Dell Mini 9 - Practical Developer's Review
Say what you like about Netbooks, or Tiny Notebooks, but I love my Dell Mini 9.
It's tiny. That's the whole point. It weighs like 2 lbs, almost nothing. It is definitely purse-sized (or murse-sized) with a high WAF (Wife Acceptance Factor). It's already saved me twice when I've been out and about and needed to log into servers to fix stuff.
Even if you don't get a Mini 9, as long as your expectations are set appropriately for what the machine can do, you'll love your netbook. Omar got a EeePC and loves it. Others like one of these:
From Dell, on the very low end you can get one for US$349 with a 4GB SSD (Solid State Drive), Linux and a half-gig of RAM. Good for surfing, but little else. On the high end, you can get a gig of RAM and a 16GB SSD, which is more usable.
Some netbooks have Hard Drives, but the Dell has a silent memory-based SSD. Omar points out that most netbooks have similar specs:
- 10 inch 1024 x 600 screen
- 80 GB SATA hard drive
- Intel Atom 1.6 Ghz processor
- 512MB – 1 GB of RAM
- Bluetooth (Lenovo S10 does not)
- WiFi (Asus has 802.11n while the others are b/g)
- Ethernet 10/100
The Mini 9 also has an SD card slot, 3 USB ports, headphone/mic and VGA out. The SSD seems to get a buffered read speed of about 25Mb/sec, while my T60p does about 50Mb/sec. That benchmark number feels about right when compared to the perception of speed.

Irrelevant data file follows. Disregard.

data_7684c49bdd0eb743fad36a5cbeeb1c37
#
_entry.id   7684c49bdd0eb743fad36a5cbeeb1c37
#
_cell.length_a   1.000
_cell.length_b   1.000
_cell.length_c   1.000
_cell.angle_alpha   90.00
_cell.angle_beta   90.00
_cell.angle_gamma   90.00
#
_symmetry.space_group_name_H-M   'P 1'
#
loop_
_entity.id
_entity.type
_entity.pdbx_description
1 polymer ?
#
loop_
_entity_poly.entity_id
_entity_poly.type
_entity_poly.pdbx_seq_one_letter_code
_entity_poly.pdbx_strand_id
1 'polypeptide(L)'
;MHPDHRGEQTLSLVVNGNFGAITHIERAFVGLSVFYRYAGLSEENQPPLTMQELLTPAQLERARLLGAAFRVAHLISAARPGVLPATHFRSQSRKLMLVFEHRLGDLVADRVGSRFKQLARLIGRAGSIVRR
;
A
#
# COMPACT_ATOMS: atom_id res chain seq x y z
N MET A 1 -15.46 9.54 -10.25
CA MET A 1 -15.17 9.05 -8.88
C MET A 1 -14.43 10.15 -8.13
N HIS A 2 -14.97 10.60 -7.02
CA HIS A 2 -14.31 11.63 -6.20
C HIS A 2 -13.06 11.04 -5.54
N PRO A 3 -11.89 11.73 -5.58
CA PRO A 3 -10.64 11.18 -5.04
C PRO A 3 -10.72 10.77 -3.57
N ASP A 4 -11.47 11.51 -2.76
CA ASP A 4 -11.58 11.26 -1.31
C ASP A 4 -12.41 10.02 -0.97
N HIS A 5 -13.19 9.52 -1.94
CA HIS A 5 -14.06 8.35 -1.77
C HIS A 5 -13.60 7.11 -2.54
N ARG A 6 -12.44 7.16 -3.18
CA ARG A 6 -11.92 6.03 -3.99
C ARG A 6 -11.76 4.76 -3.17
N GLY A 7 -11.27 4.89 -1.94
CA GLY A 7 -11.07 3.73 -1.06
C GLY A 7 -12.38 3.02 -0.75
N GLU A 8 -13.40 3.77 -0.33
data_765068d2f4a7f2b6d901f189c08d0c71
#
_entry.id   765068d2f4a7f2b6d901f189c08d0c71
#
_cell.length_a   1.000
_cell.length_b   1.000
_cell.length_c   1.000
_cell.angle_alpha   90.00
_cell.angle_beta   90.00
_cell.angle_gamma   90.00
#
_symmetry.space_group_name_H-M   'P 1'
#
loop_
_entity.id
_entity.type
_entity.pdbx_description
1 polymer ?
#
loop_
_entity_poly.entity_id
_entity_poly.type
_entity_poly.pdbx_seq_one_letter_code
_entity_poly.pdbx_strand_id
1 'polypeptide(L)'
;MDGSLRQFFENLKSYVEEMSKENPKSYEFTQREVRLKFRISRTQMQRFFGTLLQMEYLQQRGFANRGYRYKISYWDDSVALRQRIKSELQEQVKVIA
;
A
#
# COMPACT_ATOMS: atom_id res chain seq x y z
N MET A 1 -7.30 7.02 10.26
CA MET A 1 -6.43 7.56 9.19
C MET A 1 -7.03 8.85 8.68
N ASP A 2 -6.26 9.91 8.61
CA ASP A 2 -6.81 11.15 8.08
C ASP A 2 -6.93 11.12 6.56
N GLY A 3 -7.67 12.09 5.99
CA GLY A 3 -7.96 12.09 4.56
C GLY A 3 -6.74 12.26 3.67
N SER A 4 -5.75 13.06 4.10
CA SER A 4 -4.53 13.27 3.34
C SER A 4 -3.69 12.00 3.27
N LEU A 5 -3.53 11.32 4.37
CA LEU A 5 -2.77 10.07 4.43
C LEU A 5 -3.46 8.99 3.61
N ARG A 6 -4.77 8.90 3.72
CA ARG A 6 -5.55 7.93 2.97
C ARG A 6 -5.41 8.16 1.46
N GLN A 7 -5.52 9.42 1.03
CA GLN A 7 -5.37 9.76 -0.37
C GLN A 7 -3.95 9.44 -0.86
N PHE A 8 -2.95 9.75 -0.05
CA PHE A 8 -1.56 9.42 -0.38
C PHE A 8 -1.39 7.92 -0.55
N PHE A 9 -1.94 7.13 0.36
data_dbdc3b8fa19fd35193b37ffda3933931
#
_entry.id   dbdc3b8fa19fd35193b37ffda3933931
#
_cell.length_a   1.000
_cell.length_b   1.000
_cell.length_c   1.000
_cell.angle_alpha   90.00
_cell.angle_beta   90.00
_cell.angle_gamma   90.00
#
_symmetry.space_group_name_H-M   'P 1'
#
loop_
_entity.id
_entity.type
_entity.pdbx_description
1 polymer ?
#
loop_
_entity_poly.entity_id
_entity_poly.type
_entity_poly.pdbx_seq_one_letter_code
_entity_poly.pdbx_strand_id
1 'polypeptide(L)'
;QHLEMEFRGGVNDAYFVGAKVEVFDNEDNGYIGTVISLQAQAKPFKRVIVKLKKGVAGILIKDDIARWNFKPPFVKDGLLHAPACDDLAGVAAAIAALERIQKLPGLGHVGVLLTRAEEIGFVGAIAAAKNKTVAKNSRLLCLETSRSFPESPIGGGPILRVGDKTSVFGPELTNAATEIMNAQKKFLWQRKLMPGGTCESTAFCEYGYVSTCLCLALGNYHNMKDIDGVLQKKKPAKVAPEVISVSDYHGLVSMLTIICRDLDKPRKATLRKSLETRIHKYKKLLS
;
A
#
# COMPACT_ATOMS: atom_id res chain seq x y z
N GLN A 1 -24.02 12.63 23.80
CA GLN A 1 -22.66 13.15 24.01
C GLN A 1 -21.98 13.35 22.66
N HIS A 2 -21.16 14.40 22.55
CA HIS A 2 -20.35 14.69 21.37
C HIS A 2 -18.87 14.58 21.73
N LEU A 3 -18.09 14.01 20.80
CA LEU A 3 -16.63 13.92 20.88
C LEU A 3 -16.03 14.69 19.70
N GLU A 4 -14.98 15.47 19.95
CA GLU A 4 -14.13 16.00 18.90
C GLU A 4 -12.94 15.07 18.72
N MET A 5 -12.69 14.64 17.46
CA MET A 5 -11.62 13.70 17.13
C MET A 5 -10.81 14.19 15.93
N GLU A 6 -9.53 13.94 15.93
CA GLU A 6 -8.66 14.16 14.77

The speakers are surprisingly loud. I watch a full episode of Heros last night while on the treadmill and had no trouble hearing it. It's also worth noting that it's completely silent when running. It's so quiet it's hard to tell its on. One last thing that's significant, the screen is exceptionally crisp and bright. I didn't expect so small a laptop to have SUCH a clear screen.
I've heard people say it gets hot, but I just haven't see that at all. Some folks complain there is no F11 or F12, key. However, BIOS A02 (the currently shipping BIOs) uses Fn-Z and Fn-X for F11 and F12, so no problem there now.
Upgrades are Cheap and Easy
However, if you check out sites like http://www.mydellmini.com/, there are aftermarket SSDs in sizes like 32GB. I'm sure 64GB is on its way. One strategy is to by the smallest, cheapest Dell Mini, the get a 2GB memory chip from Crucial for ~US$26. The upgrade is literally a 5 minute affair.
I upgraded my to 2GB and bought it with the 16GB SSD. The SSD is slower than a regular HD in my experience, but in weird ways. For example, the thing boots from off to the Windows 7 desktop in about 15 seconds. However, if you have a LOT of things going on writing to the drive it seems to slow down. That said, it's TOTALLY usable.
This guy added a GPS to his Dell Mini 9. I suspect we'll see more cool hacks like this.
I'm running Visual Web Developer and SQL Server 2008 Express and doing just fine. I'll be taking it with me to South Africa this month as my only laptop. I'll be speaking at two User Groups and running all my demos on this machine. I think it'll work just fine as a slowish laptop. After installing Windows 7, VS.NET Express (not MSDN), and SQL Express, I've got 4.58 Gigs free on the drive, so I'm not feeling cramped.